Ever heard of Sixto Rodriguez? Neither had I. But his album 1970 debut album “Cold Fact” apparently did not ever completely go away. Oh, it never took hold as a music masterpiece here in the United States, but apparently it was HUGE in apartheid South Africa, where the themes of political and racial injustice struck a nerve with the populace. Sold more copies there than Abbey Road! He was more popular than Elvis! And he never knew it! Unfortunately, he died on stage… Or committed suicide….
Well, that is what his South African audience thought. There were tons of rumors about Rodriguez dying in some rock-n-roll fashion. But it wasn’t the case. After a couple of years, he simply dropped away from the music business. Swedish filmmaker Malik Bendjelloul, searching for a captivating topic for a documentary project, stumbled upon this story, stumbled across this story and knew he struck pay-dirt. The documentary “Searching For Sugarman” is being released this month, and it sounds like a wonderful film.
The movie presents Rodriguez as a figure of mystery who is assumed to have died, perhaps onstage, in a dramatic fashion. Only thanks to the persistence of South African fans and the burgeoning Internet was he finally located in the 1990s alive and well in Detroit, living humbly as a father of three daughters who had earned a living through non-music work like construction. His lifestyle was so spartan and simplified, the film reveals, that he didn’t even have a phone.
That’s the story that Swedish director Malik Bendjelloul stumbled onto when he quit his TV job and traveled the globe for six months in search of potential movie topics. Once he heard about Rodriguez, his late introduction to his own fame and his eventual triumphant visit to South Africa, he was off on a four-year mission to make “Searching for Sugar Man.” (The title references a song called “Sugar Man” on Rodriguez’s 1970 “Cold Fact” album.)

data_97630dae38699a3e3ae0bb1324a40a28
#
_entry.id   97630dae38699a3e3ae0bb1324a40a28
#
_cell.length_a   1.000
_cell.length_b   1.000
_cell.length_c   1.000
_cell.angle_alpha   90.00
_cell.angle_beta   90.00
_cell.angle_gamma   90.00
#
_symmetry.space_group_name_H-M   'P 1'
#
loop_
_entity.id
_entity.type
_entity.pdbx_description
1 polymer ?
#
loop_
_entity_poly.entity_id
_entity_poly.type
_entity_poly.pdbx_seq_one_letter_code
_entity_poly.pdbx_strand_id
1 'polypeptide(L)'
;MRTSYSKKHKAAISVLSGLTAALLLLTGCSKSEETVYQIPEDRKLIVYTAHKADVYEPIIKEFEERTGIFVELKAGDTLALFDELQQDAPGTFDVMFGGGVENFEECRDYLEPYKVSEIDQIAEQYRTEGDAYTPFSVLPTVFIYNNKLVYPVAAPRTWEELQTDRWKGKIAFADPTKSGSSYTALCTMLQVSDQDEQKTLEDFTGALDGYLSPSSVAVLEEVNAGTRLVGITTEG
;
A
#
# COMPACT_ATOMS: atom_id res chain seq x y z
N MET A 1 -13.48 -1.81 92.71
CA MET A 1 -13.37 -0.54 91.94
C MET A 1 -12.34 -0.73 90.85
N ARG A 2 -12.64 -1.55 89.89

“I was like, this is the best story I’ve ever heard in my life or that I’m ever, ever, going to hear. I was like, no way. It was a beautiful, beautiful story,” says Bendjelloul.
The director was able to convince a hesitant Rodriguez to participate in the film, meeting him for the first time in 2008 and eventually coming to Detroit about a half-dozen times.
“He (said), ‘Malik, you already have interviews with all the other people. You don’t need me. I’m not important,’ ” says Bendjelloul. “I was like, ‘It’s your film, it’s your story.’ ‘Yeah, but you already have so much from the others.’ He’s a guy who used to perform with his back to the audience. He’s a private man.”
For all these years Rodriguez live in obscurity, but none-the-less doing what he considered important work for his Detroit community and beyond as a construction worker and a political activist. While he did play a number of gigs in 1981 with Australia’s up and coming band Midnight Oil, he didn’t play outside his beloved Detroit until the late 2000′s. He chose to live his obscure life, and he like it that way. Well, that is going to be more difficult now. Fame has finally caught up to him. He will appear on Letterman this month.
Here is one of his songs from Cold Fact, Sugarman.
And there is some good YouTube banter too!
“The BBC brought me here actually.
This sounds? like a Bond opening. I love it.”
On those who registered “dislikes” on the YouTube post:
14 people have never smoked? weed
I thing this is an even better song:
So, I end this post with a question: When I finally get my solo album finished and released, I wonder which country I’ll become world famous in????
Hat Tip: NBCNEWS
PS. My older brother has gone on tour with several pretty well known recording artists, such as the Church and Tripping Daisy. He went on tour a couple of times with Gilby Clark, the guy who had replaced Izzy Straton in Guns and Roses for a short time. “Gibly” as he is lovingly referred to, was at one point on tour with the revived Aerosmith in Brazil. Apparently Gilby is bigger there than the much better known American juggernaut. So yeah, even though American and Europe are the sweet spots as far as the record industry is concerned, there is world out there full of music, and ready to embrace those artists the west would so quickly throw away.